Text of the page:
Middle East

Industry as a Bridge for Peace

GOSB Teknopark in Turkey, which contains over 60 Research & Development and software companies. (Photo: Sima Borkovski)

"If people are busy with work and earn good wages, they won't have the time or the motivation to engage in terror. Religious fanatics only flourish where poverty and despair rule." This is the basic principle behind Stef Wertheimer's innovative plan to solve the ongoing conflict in the Middle East, using industry as a vehicle of peace.

Wertheimer, 83, one of Israel's most successful industrialists, is anything but a dreamer. He has established an industrial empire consisting of ISCAR, the precision metal-cutting tools company founded in 1982, and five industrial parks, intentionally situated in peripheral areas in Israel. These complexes of export-oriented factories generate annual sales of $2.7 billion and provide employment to their surrounding areas. According to Wertheimer, "There are no unemployed, only people who are unlucky to find a job."

100 islands of peace

Wertheimer's initiative to create 100 industrial parks throughout the Middle East that will employ Israelis and Palestinians might sound a bit far-fetched, but it has already gained the support of important policymakers. The most prominent one is George Mitchell, U.S. envoy to the Middle East, who is currently on a regional tour of the Middle East meeting with leaders in order to reignite the peace process. Wertheimer's peace enterprise is acknowledged in Europe as well. It is symbolic that, in March 2008, 70 years after he fled Nazi Germany with his family, Wertheimer returned to Germany to receive the Buber-Rosenzweig-Medal in Dusseldorf for his vision to advance peace through industry.

The Holy Chair also demonstrated his support in Wertheimer’s peace vision when he landed his helicopter on the soon-to-be-built industrial park in Nazareth last May. Pope Benedict XVI arrived in Israel on May 10 and on the 14th he visited Nazareth, where he celebrated Mass on the Mount of the Precipice. His message of peace was heard by 35,000 believers close to the site where the city’s new industrial park is going to be founded as a symbol of harmony and peace.

The park will provide employment mainly for the Arab community of Nazareth and technical education to its youth at the technical school that is being built alongside the park.

"It took us eight years of preparations and negotiations, but once the park is completed it will definitely bring prosperity to the city that cannot rely solely on tourism and urgently needs more sources of employment for its citizens," Wertheimer said.

For someone who does not care so much for academic degrees and believes that learning a trade is far more important, Wertheimer has quite an impressive list of awards and titles from various organizations and some of the leading academic institutions in the world. He was even awarded the Israel Prize, the country's highest honor, for his "contribution to society and the state." "It seems I have a special talent for prizes," he said modestly. But apparently his greatest talent is helping entrepreneurs turn their dreams into a reality.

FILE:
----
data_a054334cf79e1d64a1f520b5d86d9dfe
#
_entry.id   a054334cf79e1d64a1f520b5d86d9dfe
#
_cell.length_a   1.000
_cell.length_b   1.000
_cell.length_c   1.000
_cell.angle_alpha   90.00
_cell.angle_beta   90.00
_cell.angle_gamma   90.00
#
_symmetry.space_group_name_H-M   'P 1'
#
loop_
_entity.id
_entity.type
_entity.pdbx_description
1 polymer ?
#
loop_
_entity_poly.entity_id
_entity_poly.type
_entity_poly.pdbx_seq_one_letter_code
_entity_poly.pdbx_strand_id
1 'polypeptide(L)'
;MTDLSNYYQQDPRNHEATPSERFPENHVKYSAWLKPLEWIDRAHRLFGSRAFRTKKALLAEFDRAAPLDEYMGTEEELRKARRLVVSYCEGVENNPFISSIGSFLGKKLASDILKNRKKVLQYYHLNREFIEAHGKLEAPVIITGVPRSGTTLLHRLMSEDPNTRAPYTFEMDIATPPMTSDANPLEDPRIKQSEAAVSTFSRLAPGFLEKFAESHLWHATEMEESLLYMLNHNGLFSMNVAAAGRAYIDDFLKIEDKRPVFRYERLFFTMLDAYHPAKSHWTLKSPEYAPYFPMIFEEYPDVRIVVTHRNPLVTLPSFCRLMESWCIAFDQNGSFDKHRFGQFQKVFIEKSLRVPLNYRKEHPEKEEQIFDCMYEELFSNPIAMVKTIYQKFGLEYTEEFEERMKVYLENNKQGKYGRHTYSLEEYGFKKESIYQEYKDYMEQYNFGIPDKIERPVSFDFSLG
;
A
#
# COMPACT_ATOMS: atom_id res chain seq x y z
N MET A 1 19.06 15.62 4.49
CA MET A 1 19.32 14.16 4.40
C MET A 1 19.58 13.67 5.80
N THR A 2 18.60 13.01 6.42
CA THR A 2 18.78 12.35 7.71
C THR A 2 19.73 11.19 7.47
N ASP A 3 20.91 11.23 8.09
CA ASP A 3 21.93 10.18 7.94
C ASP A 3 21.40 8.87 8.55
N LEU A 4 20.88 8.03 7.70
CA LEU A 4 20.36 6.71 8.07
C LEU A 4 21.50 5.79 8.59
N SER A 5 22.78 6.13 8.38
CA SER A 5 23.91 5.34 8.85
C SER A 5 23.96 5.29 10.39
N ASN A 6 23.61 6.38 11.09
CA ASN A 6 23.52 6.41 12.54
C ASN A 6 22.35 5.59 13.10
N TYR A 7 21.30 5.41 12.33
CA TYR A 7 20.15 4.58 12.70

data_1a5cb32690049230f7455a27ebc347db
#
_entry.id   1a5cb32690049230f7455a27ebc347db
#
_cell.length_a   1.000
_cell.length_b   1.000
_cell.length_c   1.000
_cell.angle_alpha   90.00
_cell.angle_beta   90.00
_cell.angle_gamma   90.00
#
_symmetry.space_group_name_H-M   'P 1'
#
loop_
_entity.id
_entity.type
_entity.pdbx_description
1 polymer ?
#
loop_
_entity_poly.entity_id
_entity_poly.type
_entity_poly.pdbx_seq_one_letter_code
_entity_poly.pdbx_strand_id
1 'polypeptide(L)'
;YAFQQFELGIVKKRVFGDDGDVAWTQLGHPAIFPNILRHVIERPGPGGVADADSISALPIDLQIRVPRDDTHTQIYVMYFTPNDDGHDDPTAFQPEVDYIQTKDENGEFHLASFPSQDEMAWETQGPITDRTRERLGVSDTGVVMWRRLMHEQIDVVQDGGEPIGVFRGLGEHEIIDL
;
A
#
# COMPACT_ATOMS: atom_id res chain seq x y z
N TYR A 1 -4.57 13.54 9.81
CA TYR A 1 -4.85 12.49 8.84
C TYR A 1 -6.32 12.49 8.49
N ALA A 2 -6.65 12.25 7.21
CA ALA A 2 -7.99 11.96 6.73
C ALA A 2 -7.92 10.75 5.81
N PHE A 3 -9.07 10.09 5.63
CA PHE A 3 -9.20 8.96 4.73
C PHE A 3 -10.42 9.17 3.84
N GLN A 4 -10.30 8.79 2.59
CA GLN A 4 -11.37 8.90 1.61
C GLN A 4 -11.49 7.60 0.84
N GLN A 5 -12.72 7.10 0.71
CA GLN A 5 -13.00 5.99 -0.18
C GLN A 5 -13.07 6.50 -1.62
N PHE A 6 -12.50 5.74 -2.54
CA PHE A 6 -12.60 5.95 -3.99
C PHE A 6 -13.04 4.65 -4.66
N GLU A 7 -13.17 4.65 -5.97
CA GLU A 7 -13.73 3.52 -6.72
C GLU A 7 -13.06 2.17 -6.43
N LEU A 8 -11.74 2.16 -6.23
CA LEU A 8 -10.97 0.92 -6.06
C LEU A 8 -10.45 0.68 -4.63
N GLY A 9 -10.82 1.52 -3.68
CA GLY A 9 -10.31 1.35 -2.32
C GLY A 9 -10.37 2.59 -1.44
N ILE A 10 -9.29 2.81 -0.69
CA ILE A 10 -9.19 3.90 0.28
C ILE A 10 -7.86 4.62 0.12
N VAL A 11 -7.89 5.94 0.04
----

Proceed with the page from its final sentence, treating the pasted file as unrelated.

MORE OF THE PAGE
Power cannot solve problems

"In this part of the world we don't have oil or vast territories, and therefore we must rely on industry that can be exported to make it possible for us become part of the free world," he explained. "Both Israelis and Palestinians are nations consisting of refugees, and unfortunately we have grown accustomed to living in fear. But it doesn't have to stay that way forever. Israel needs to realize that power cannot provide an answer, and the Palestinians need to understand that they won't solve their problems with terror. I believe factories should be the new path for peace. In all of our industrial parks, people of various nationalities and religions work side by side, and the conflicts are left aside because they need to meet their deadlines," he insisted.

Wertheimer's Industrial Parks provide a five-year incubator for small manufacturing export companies. Entrepreneurial creativity is encouraged, and the parks also include cultural facilities, such as sculpture gardens and museums, to display the beauty of industry.

"Tefen Park, which is the flag park and located in the Galilee, provides employment and education to the people of the whole area, and even during the time of the Second Intifada this part of the country remained relatively calm. This proves my point that when people have something to lose and are proud in their source of livelihood they would not want it to be destructed by war," he said.

In 2003, Wertheimer expended his regional influence when he built an industrial park in Gebze, Turkey. "We had the complete cooperation of the Turkish authorities and of our Turkish partners with whom we worked side by side. Turkey realizes that in order to join the European Union its economy must be strengthened, and they can do that by developing export industries," he explained.

It seems that most of all Wertheimer would have wanted to build an industrial park for the Palestinians, and he actually had plans to establish such a park in Rafah. However, the latest war in Gaza chilled his enthusiasm. "Unfortunately it seems that Gaza will probably have to be destroyed several more times until the Palestinian extremists realize that terror is not the way to solve their people's problems. I fear it might take 10 or even 20 years for the situation to change."

Sima Borkovski is a freelance journalist based in Israel who writes consistently for magazines, websites and papers in the United States. and Europe. She can be reached at sima@words4you.co.il and words4you.co.il.

View the Worldpress Desk’s profile for Sima Borkovski.